I have been delving back into the words and deeds of some of those educators who first convinced me there was more to education than schooling and more to schooling than transmission of information.
One of my heroes in education was Bob Mackenzie – or RF Mackenzie to give him his Sunday name. He taught for a brief time in the Forest School in the 1930s and this gave him the impetus, on demob from the RAF in 1946, to undertake the abbreviated teacher training course available at that time. As an educator, he had an abiding distaste for the industrial model of education, an antipathy that sprang out of his awareness of the arid academicism that was the touchstone of much of Scottish education at the time, in which teaching was delivered by rote and harsh discipline was dispensed at the end of a leather tawse.
Peter Murphy, who worked with him in Summerhill Academy in Aberdeen (the ‘other’ Summerhill), has written a biography of the great man, summarized on the Web. He wrote and said many repeatable words about education and about young people, but my favourites are these:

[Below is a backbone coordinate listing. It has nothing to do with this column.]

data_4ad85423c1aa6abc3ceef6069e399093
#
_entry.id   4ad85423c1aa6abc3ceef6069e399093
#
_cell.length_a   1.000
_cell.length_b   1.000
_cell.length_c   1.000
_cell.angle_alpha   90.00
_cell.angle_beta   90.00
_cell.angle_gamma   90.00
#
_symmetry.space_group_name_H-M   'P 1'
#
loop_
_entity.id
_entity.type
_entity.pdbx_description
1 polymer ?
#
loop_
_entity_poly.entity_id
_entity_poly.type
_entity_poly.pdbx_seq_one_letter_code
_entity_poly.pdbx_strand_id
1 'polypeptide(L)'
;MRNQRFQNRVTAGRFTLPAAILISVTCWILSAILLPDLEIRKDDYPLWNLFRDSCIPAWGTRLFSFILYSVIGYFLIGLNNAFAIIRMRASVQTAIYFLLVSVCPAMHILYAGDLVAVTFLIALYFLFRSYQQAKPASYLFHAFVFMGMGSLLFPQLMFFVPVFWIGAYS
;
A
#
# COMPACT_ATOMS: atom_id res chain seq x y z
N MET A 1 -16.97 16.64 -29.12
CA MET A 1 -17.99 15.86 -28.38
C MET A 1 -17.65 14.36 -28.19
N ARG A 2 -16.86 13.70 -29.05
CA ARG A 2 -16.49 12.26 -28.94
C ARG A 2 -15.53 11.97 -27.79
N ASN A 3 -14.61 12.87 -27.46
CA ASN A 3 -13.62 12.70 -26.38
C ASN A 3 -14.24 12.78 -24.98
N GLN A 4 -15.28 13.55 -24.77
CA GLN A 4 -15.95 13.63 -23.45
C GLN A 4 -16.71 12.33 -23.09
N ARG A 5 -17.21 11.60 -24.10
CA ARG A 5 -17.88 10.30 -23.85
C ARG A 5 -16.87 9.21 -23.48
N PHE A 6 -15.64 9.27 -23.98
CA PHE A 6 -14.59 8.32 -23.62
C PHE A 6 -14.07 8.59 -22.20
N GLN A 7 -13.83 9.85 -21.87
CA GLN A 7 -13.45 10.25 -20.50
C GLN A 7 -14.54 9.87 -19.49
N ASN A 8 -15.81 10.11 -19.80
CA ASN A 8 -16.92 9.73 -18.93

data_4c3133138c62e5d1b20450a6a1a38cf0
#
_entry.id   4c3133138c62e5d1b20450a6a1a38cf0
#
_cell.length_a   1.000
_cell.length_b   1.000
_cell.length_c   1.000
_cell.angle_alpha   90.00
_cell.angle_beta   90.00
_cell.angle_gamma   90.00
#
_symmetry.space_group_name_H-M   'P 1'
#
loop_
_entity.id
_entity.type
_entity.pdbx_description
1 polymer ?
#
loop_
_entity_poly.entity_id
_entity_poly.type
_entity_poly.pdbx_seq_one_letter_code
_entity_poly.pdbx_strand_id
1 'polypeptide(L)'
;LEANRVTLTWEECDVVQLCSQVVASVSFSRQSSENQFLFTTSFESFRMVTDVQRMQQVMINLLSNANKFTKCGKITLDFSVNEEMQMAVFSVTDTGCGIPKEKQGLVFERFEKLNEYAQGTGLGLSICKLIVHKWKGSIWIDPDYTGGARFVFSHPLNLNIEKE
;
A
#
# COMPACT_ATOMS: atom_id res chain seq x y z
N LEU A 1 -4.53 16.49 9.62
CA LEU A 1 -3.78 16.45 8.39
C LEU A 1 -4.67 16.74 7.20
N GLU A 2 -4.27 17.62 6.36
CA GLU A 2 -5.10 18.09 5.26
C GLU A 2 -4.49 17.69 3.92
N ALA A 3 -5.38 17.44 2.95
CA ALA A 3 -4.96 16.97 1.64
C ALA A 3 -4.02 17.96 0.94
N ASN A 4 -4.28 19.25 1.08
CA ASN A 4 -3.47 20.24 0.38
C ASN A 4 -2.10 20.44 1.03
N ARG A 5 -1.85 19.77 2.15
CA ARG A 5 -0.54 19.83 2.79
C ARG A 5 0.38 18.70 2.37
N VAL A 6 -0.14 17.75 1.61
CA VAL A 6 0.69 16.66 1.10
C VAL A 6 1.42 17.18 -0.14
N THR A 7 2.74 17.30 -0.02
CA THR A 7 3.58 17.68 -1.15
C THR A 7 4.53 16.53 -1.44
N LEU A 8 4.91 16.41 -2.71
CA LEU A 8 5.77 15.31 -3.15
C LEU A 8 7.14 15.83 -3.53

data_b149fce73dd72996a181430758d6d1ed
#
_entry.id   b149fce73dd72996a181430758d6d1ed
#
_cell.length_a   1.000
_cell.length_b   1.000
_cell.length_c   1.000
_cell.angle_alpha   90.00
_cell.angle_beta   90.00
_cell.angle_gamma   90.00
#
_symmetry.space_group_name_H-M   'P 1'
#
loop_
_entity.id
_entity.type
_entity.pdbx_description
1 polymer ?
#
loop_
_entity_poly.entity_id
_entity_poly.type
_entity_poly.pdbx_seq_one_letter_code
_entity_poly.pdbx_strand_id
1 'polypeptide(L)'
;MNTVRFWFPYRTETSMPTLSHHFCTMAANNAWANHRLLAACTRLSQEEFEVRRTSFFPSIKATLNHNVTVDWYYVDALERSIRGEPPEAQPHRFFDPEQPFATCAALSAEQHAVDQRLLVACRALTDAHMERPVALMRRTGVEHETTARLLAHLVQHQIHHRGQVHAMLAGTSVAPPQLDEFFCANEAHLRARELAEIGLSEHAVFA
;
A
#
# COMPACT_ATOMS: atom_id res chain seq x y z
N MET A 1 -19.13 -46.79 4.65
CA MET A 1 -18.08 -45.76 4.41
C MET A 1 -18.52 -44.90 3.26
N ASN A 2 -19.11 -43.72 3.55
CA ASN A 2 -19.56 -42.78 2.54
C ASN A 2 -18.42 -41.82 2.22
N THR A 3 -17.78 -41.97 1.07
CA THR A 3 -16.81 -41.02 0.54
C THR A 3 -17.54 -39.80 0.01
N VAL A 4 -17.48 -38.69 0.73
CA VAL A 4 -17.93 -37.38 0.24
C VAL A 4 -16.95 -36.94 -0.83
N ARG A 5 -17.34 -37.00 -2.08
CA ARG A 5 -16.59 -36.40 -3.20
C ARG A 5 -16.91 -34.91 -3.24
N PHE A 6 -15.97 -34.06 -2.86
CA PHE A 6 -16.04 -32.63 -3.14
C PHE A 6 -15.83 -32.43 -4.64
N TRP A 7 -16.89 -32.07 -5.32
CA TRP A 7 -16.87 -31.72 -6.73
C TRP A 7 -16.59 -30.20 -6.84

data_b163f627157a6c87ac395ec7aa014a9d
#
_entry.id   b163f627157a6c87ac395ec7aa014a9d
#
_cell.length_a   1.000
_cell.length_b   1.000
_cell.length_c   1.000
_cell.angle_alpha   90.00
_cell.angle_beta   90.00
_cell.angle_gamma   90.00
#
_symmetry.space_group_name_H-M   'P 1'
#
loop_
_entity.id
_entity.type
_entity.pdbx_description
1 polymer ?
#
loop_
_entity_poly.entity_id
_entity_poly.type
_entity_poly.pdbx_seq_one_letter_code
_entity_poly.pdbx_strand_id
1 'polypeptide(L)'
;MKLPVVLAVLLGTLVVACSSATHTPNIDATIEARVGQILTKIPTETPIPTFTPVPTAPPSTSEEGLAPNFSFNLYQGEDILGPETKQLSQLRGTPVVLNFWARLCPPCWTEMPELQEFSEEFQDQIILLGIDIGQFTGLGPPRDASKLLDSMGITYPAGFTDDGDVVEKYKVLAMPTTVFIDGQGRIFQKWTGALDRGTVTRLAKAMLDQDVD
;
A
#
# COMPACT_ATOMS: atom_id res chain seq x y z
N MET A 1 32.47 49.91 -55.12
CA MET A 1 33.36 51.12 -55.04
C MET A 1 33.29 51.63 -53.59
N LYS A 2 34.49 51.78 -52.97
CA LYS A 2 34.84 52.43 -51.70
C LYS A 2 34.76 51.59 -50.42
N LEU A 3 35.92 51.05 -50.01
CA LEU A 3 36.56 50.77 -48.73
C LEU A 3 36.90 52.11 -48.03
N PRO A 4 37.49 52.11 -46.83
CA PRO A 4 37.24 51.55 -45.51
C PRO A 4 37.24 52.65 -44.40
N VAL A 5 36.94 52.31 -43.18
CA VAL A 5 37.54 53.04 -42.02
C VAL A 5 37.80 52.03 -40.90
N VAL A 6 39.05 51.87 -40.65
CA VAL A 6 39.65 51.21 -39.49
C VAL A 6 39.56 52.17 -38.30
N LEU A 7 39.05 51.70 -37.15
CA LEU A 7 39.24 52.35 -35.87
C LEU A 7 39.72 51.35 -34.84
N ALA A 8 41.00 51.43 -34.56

“Education is an old ramshackle windmill that goes on flapping its great arms long after the miller has left.”
“…the great mistake we educationists make is to suppose that schools are about education. It is not so…..they are about control.”
He also told the wonderful story in The Unbowed Head, his account of his time at Summerhill Academy and of his eventual sacking by a hostile collusion of local authority, parents and a coterie of his own staff:
“There is the story about a class who were asked to write a composition about the police. One boy wrote, “The police is bastards,” and left it at that; not another word on the page. The school and the police thereupon cooperated in an exercise in public relations. The boy was taken to police headquarters, shown the nature of their work, entertained in the canteen, and taken out in a car. Back in school he was given another chance to write his essay. He wrote, “The police is cunning bastards.”